Kids have worked hard all year and are looking forward to the long-awaited summer break. They probably have all kinds of fun ideas for what they want to do — movies, amusement parks, spending the day at the mall with their friends — but all of that costs money.
It’s never too early to teach your children about the importance of earning and responsibly managing their money. Summertime is a great opportunity to help your kids turn downtime into dollars and teach them how to effectively manage those funds.
Have a yard sale
This is a wonderful way for your kids to earn some cash while having fun. Have them pitch in by getting rid of any old clothes, toys and games that they no longer use. You can even help them keep their math skills in check over the summer by having them manage the cash.
Not only does a yard sale help them declutter, but it can also help them learn lessons like fair pricing and negotiating.
Have a lemonade or baked good stand
This also offers the opportunity to spend some quality time with your kids in the kitchen. Baking is a wonderful activity to do together. Then, the items can be packaged for sale with a nice glass of cold lemonade.
Host a car wash
Have them get together with their friends and host a neighborhood car wash. This can be a good way to cool down and have some fun while earning some extra bucks during the hot summer months.
Offer kids camps
Older children can offer day camps for younger kids where they can do crafts, science activities and singing/dancing shows. They could also offer date night events where they can do a movie and cookie decorating or night games like hide and seek while parents get to go out for a date. This could also lead to future income with ongoing babysitting opportunities.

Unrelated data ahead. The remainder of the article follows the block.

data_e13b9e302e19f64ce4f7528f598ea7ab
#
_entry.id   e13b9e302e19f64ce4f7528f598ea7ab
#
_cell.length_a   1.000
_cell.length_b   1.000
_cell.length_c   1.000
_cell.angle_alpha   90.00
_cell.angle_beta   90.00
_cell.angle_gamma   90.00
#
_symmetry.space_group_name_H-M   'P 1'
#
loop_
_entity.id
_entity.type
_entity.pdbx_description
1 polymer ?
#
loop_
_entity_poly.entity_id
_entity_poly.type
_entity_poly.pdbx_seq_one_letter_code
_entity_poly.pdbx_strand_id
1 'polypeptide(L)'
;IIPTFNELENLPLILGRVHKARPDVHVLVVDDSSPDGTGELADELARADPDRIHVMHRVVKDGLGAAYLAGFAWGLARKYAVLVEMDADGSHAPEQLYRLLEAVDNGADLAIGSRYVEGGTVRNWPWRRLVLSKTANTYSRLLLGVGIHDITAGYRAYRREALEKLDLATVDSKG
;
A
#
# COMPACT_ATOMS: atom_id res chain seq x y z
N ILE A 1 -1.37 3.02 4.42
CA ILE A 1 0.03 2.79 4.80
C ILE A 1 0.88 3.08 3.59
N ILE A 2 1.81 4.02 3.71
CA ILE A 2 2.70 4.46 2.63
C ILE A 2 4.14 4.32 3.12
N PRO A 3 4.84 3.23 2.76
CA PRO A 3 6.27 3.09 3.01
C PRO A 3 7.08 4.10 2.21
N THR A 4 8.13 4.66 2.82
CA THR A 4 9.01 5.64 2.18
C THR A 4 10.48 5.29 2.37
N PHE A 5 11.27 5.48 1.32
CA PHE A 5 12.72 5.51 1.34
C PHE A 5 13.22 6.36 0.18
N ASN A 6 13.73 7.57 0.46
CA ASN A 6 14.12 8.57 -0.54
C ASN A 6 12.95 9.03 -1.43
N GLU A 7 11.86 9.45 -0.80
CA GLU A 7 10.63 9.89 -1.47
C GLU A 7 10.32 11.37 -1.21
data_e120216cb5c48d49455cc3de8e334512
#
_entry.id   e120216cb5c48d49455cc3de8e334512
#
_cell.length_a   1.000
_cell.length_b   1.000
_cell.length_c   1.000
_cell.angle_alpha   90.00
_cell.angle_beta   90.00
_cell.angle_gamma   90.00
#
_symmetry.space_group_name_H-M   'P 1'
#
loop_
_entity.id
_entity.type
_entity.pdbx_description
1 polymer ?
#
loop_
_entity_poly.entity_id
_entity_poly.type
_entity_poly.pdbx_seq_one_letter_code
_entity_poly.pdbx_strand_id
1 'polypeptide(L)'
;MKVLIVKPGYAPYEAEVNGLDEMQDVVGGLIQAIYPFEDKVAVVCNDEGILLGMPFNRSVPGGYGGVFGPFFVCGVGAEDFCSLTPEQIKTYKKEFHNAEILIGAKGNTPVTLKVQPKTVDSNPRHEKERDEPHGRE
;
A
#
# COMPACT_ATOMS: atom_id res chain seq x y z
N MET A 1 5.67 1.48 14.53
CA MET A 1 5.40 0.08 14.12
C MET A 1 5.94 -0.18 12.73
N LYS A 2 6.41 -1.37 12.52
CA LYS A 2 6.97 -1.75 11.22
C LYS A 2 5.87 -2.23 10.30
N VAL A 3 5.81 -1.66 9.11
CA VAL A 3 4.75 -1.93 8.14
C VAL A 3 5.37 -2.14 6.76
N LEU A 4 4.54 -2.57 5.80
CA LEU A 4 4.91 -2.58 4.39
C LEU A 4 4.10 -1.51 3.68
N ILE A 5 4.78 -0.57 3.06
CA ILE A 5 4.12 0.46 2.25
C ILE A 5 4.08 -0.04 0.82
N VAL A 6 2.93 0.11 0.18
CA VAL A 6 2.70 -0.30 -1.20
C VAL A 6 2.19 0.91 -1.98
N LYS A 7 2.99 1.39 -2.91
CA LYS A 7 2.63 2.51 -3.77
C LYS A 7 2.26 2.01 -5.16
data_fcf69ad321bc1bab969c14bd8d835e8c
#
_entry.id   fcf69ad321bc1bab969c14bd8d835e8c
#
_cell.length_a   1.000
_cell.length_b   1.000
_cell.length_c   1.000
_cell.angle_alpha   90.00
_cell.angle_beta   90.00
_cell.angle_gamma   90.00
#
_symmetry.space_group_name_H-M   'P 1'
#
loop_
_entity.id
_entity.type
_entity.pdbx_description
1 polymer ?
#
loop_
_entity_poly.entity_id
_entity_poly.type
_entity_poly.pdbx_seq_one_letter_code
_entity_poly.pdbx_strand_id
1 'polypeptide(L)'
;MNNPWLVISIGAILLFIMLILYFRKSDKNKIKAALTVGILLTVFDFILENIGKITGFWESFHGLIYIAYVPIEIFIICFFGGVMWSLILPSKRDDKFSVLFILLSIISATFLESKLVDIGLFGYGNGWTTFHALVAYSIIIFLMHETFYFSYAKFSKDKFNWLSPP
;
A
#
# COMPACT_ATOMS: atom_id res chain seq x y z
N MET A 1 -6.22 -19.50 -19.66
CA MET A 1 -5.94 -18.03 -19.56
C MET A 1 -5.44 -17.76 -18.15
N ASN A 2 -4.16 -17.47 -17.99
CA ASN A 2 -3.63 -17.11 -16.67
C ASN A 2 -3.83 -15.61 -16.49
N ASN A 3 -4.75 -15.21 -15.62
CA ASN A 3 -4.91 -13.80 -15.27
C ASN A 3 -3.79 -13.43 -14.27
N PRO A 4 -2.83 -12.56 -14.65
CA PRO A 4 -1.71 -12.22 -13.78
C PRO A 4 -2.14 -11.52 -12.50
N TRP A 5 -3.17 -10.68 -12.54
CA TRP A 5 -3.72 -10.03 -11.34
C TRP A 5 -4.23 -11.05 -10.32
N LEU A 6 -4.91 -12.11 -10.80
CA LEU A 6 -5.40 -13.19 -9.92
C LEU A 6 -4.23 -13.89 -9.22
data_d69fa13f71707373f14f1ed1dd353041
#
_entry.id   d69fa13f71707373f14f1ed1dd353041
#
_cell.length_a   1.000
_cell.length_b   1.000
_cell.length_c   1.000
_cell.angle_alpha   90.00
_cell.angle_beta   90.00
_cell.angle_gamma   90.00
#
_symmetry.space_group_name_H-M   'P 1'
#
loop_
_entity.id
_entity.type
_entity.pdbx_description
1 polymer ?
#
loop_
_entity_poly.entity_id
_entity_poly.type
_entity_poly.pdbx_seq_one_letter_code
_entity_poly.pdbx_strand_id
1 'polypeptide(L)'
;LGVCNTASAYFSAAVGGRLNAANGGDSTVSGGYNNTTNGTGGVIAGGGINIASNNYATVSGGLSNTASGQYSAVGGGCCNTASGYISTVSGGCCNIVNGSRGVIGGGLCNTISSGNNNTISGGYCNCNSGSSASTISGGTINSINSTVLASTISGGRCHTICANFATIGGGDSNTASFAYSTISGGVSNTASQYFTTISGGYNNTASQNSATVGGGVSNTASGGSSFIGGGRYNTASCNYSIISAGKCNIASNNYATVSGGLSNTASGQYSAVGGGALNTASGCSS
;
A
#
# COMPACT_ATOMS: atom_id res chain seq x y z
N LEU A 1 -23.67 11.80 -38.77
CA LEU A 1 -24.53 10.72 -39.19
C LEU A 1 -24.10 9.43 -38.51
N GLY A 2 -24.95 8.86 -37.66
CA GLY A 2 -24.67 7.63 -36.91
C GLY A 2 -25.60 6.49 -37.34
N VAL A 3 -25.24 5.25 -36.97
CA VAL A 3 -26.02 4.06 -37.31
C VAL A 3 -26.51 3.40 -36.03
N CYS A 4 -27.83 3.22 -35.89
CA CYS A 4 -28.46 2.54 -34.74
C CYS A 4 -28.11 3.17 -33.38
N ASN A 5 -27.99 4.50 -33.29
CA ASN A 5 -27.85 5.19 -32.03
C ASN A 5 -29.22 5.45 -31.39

Put up flyers for mowing, pulling weeds or watering flowers. This is a great way to keep the kids active while giving them the opportunity to earn. They could also learn about gardening through the internet or books from the library and offer to start and maintain vegetable and fruit gardens, giving more of an ongoing opportunity.
When your child does start making money, have them save it in something they can see through. A glass flower vase, clean jar or even Tupperware are good options. Giving them the ability to see their money grow will create more excitement and leave them wanting to continue saving.
You can also help them to learn the three S’s — Save, Share and Spend. Teach your kids to pay themselves first by saving a portion of their earnings to reach a goal. Next, a portion is saved for sharing. This can be to support a charity, pay church tithings or contribute to school fundraising efforts. Then, allow them to spend what is left for things like new toys, activities with friends or a trip out for ice cream.
Teaching the three S’s helps solidify the importance of saving and budgeting, starting them on a positive financial path that will continue into adulthood.
Rachel Caballero is the community development manager at TruWest Credit Union.